6 6 T. KISE ET L. V 1 v V 1 V 1 v 1 v 2 V 1 : v : V 1 Fig n example of the expansion a vertex v with respect to set V 1. that σ 4), then e(v 1 \ {v}, V 2 {v}) = e(v 1, V 2 ) σ + (6 σ) = 11 2σ which is equal to 1 or 3 contradicting the fact that is 5oddconnected. Lemma 2.7. Let be a 5oddconnected graph, and let v be a vertex of degree d 6 and v 1,..., v d its neighbors. t least one of the graphs.v i vv i+1, i = 1,...,5, is also 5oddconnected. Proof. Since there is no partition of the vertices of into two parts V 1 and V 2 such that v V 1, v i V 2 for i = 1,...,6, and e(v 1, V 2 ) = 5, Lemma 2.4 applied for l = 5, the vertex v, k = 6 and the vertices v i, i = 1,..., 6 yields the statement of the lemma. We will also need the following corollary. Lemma 2.8. Let be a 5oddconnected graph, and let v be a vertex of degree eight and v 1,...,v 8 its neighbors. Suppose that.v 1 vv 2 is 5oddconnected. t least one of the following graphs is also 5oddconnected:.v 1 vv 2.v 3 vv 4,.v 1 vv 2.v 7 vv 8,.v 1 vv 2.v 3 vv 8.v 4 vv 5 and.v 1 vv 2.v 3 vv 8.v 4 vv 6. Proof. The degree of the vertex v in.v 1 vv 2 is six. y Lemma 2.6, at least one of the graphs.v 1 vv 2.v 3 vv 4,.v 1 vv 2.v 3 vv 8 and.v 1 vv 2.v 7 vv 8 is 5oddconnected. If.v 1 vv 2.v 3 vv 8 is 5oddconnected, we apply Lemma 2.5 for the vertex v and its neighbors v 5, v 4, v 6 and v 7 (in this order). Hence, the graph.v 1 vv 2.v 3 vv 8.v 4 vv 5 (which is isomorphic to.v 1 vv 2.v 3 vv 8.v 6 vv 7 ) or the graph.v 1 vv 2.v 3 vv 8.v 4 vv 6 is 5 oddconnected. We need one more vertex operation in our arguments vertex expansion. If is a graph, v a vertex of and V 1 a subset of its neighbors, then the graph : v : V 1 is the graph obtained from by removing the vertex v and introducing two new vertices v 1 and v 2, joining v 1 to the vertices of V 1, v 2 to the neighbors of v not contained in V 1, and adding an edge v 1 v 2. We say that : v : V 1 is obtained by expanding the vertex v with respect to the set V 1. See Figure 2.4 for an example. Let us remark that this operation will be applied only to vertices v incident with no parallel edges. The following auxiliary lemma directly follows from results of Fleischner [9]: Lemma 2.9. Let be a bridgeless graph and v a vertex of degree four in incident with no parallel edges. Further, let v 1, v 2, v 3 and v 4 be the four neighbors of v. The graph : v : {v 1, v 2 } or the graph : v : {v 2, v 3 } is also bridgeless Special types of Z 2 2flows. We start with recalling a classical result of Jaeger on the existence of nowherezero Z 2 2flows. Theorem 2.10 (Jaeger [14]). If is a graph that contains no edgecuts of size one or three, then has a nowherezero Z 2 2flow. In our arguments, we will need to construct Z 2 2flows that have some additional properties. Some of these properties will be guaranteed by vertex splittings introduced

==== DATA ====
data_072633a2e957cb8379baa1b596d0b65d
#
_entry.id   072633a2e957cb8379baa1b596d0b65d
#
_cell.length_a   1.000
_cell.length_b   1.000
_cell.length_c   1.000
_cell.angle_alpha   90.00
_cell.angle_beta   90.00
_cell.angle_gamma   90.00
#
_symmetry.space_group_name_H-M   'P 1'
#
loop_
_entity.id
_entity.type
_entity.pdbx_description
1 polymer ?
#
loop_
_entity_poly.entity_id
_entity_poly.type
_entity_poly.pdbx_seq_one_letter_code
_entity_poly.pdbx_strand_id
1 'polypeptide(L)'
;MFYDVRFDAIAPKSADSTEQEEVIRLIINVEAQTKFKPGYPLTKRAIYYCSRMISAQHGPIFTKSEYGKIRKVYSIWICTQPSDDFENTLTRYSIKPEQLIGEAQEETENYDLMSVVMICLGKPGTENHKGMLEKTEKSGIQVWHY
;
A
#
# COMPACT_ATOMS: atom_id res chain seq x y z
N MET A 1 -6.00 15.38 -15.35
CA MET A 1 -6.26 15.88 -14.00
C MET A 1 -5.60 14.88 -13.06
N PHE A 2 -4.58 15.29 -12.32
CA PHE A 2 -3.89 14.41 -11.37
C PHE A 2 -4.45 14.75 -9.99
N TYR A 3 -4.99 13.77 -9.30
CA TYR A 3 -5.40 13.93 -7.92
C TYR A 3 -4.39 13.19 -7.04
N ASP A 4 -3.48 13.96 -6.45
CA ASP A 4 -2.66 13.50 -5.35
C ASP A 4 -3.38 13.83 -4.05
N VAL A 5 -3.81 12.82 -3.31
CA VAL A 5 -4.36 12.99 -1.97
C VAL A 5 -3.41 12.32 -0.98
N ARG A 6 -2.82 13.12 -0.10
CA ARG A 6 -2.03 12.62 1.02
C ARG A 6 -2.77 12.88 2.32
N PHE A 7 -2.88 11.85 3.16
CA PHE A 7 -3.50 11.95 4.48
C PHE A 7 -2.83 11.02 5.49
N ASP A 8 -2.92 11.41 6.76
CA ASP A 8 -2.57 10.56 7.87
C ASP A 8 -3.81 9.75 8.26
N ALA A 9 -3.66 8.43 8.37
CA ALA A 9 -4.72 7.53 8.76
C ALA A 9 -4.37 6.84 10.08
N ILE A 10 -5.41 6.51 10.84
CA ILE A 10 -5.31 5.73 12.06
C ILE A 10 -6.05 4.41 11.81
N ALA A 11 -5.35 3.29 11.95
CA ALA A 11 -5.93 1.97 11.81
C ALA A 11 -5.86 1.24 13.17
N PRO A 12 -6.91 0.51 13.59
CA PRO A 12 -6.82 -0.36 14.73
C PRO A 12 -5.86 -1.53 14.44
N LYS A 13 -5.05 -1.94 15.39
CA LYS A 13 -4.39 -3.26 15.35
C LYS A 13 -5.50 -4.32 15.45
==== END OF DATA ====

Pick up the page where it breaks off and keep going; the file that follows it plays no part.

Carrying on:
7 SHOT YLE OVES 7 Fig ad vertices of degree five and six (symmetric cases are omitted). The letters indicate edges contained in the sets, and. Different flow values (colors) are denoted by different types of edges. earlier. In this section, we establish an auxiliary lemma that guarantees the existence of a nowherezero Z 2 2flow which we were not able to prove with vertex splittings only. We use the following notation in Lemma 2.11: if ϕ is a flow on a graph and E is a subset of the edges of, then ϕ(e) is the set of the values of ϕ on E. Lemma Let be a bridgeless graph admitting a nowherezero Z 2 2 flow. ssume that for every vertex v of degree five, there are given two multisets v and v of three edges incident with v such that v v = 2 (a loop incident with v can appear twice in the same set), and for every vertex v of degree six, the incident edges are partitioned into three multisets v, v and v of size two each (every loop incident with v appears twice in the sets v, v and v, possibly in the same set). The graph has a nowherezero Z 2 2flow ϕ such that for every vertex v of degree five, ϕ( v ) 2 and ϕ( v ) 2, and for every vertex v of degree six, ϕ( v v v ) = 3, i.e., the edges incident with v have all the three possible flow values, or ϕ( v ) = 1, or ϕ( v ) = 1, or ϕ( v ) = 2. Proof. For simplicity, we refer to edges with the flow value 01 red, 10 green and 11 blue. Note that each vertex of odd degree is incident with odd numbers of red, green and blue edges and each vertex of even degree is incident with even numbers of red, green and blue edges (counting loops twice). We say that a vertex v of degree five is bad if ϕ( v ) = 1 or ϕ( v ) = 1, and it is good, otherwise. Similarly, a vertex v of degree six is bad if ϕ has only two possible flow values at v, ϕ( v ) = 2, ϕ( v ) = 2 and ϕ( v ) = 1; otherwise, v is good. hoose a Z 2 2flow ϕ of with the least number of bad vertices. If there are no bad vertices, then there is nothing to prove. ssume that there is a bad vertex v. Let us first analyze the case that the degree of v is five. Let e 1,..., e 5 be the edges incident with v. y symmetry, we can assume that v = {e 1, e 2, e 3 }, v = {e 2, e 3, e 4 }, the edges e 1, e 2 and e 3 are red, the edge e 4 is green and the edge e 5 is blue (see Figure 2.5). We now define a closed trail W in formed by red and blue edges. The first edge of W is e 1. Let f = ww be the last edge of W defined so far. If w = v, then f is one of the edges e 2, e 3 and e 5 and the definition of W is finished. ssume that w v. If w is not a vertex of degree five or six or w is a bad vertex, add to the trail W any red or blue edge incident with w that is not already contained in W. If w is a good vertex of degree five, let f 1,..., f 5 be the edges incident with w, w = {f 1, f 2, f 3 } and w = {f 2, f 3, f 4 }. If w is incident with a single red and a